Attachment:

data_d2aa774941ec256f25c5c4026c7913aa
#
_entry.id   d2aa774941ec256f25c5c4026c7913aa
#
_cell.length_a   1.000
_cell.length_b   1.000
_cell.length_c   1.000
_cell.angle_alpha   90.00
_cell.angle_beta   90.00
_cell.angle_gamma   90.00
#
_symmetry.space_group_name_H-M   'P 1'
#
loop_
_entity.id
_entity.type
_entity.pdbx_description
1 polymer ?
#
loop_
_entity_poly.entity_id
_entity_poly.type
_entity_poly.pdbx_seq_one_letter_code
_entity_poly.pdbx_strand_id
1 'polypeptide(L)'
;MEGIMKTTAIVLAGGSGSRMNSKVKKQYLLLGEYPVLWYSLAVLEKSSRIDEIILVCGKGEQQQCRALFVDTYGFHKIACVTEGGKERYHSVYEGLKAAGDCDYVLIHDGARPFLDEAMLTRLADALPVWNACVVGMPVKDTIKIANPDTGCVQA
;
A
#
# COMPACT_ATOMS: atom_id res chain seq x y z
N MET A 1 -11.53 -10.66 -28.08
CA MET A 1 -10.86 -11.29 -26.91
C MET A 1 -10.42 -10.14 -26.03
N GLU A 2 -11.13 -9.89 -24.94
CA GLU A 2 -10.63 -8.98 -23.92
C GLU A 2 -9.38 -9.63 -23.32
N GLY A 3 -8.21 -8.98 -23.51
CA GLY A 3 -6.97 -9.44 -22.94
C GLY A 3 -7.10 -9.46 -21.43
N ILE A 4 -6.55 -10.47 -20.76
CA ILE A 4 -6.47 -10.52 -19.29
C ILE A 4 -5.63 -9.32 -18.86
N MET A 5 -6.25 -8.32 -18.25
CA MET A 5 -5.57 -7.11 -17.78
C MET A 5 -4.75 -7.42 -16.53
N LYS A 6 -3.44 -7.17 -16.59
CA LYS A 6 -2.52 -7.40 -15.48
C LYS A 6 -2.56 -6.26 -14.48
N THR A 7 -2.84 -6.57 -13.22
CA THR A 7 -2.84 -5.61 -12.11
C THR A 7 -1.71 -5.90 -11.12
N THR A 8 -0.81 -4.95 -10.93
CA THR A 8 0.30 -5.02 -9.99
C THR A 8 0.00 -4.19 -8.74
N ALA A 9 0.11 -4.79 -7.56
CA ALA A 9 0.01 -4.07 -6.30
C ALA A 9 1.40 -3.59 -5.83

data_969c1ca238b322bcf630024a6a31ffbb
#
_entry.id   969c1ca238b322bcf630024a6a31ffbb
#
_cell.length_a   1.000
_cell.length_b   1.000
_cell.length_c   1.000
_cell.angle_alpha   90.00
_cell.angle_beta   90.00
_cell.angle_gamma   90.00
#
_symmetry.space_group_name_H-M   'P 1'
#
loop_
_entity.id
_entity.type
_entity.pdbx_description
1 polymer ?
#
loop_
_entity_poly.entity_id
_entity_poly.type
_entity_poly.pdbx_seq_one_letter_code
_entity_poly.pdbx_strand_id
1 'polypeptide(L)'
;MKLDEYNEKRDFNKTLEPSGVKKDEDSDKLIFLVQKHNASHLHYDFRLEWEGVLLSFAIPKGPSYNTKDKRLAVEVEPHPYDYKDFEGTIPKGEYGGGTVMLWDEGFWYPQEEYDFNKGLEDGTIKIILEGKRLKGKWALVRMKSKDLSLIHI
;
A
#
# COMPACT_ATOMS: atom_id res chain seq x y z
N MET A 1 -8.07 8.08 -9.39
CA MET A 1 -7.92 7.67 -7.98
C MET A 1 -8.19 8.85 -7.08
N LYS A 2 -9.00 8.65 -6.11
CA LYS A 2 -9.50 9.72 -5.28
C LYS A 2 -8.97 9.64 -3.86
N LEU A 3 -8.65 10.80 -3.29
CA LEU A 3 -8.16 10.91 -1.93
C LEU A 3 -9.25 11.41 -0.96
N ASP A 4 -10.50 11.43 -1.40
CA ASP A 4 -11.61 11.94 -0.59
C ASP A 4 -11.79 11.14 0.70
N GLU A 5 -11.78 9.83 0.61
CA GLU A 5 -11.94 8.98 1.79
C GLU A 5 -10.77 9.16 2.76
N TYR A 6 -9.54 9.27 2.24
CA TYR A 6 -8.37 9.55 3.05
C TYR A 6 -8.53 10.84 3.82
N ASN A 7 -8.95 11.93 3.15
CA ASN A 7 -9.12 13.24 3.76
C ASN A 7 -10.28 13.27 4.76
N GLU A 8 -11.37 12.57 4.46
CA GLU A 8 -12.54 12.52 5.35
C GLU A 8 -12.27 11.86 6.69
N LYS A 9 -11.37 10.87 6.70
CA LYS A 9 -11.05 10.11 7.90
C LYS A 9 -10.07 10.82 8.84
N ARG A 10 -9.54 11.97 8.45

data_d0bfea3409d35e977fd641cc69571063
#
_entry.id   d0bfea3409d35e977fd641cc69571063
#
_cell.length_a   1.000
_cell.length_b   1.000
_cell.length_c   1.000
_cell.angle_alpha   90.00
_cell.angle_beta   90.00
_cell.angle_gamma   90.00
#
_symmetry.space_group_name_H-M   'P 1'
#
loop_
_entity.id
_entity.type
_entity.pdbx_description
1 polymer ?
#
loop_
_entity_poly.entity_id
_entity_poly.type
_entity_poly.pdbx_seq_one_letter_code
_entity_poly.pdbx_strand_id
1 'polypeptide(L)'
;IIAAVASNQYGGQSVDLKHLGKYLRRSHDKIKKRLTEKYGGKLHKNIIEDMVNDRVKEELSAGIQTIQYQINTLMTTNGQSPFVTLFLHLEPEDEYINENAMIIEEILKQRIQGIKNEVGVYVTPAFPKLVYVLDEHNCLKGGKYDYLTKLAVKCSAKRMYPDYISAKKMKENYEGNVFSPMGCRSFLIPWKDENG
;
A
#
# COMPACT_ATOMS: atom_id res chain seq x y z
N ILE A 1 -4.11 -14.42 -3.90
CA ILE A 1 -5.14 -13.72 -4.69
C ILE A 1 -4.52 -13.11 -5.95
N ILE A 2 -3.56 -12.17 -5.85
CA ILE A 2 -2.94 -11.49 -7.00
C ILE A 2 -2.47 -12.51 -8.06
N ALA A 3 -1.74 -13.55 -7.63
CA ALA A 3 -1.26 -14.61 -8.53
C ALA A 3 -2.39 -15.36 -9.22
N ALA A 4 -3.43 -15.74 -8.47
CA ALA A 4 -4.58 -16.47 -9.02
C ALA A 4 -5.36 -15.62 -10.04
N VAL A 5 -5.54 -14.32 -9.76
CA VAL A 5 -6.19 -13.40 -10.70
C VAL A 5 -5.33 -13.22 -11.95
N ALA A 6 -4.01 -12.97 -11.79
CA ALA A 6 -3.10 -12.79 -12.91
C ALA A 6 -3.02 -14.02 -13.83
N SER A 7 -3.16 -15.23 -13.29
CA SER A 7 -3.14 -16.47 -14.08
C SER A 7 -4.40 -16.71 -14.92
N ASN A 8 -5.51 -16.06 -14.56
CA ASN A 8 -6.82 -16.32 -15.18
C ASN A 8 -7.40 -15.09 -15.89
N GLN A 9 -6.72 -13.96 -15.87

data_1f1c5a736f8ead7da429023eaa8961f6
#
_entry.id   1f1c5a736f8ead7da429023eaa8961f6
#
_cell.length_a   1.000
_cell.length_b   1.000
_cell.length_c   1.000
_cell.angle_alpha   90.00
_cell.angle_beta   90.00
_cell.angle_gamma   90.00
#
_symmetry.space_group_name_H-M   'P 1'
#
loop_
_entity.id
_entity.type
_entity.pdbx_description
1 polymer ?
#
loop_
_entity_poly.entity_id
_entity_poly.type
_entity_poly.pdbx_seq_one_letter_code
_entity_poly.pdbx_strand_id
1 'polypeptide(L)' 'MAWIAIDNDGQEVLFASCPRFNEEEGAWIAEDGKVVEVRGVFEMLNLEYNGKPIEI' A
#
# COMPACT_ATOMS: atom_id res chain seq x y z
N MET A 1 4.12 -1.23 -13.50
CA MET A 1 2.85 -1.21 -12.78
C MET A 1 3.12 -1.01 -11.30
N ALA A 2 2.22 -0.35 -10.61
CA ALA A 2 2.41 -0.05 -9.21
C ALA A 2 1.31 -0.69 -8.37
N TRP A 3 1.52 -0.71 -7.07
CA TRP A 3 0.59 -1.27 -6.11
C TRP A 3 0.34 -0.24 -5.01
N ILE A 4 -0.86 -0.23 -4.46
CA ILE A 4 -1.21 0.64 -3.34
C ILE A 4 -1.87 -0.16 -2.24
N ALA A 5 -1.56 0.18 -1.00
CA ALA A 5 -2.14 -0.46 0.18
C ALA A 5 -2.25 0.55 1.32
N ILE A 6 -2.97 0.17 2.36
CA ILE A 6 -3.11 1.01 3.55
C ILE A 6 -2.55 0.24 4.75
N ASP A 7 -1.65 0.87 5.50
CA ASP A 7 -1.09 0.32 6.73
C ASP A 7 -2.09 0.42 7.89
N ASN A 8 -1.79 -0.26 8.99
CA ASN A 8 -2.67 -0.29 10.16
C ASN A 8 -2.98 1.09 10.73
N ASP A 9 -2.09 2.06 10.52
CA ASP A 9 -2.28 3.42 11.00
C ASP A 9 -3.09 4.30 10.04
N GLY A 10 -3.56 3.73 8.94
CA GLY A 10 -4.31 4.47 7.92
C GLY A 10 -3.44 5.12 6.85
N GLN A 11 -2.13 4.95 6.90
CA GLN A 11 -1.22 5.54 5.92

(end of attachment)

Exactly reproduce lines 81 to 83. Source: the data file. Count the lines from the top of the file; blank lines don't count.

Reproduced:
_entity_poly.pdbx_strand_id
1 'polypeptide(L)'
;MKLDEYNEKRDFNKTLEPSGVKKDEDSDKLIFLVQKHNASHLHYDFRLEWEGVLLSFAIPKGPSYNTKDKRLAVEVEPHPYDYKDFEGTIPKGEYGGGTVMLWDEGFWYPQEEYDFNKGLEDGTIKIILEGKRLKGKWALVRMKSKDLSLIHI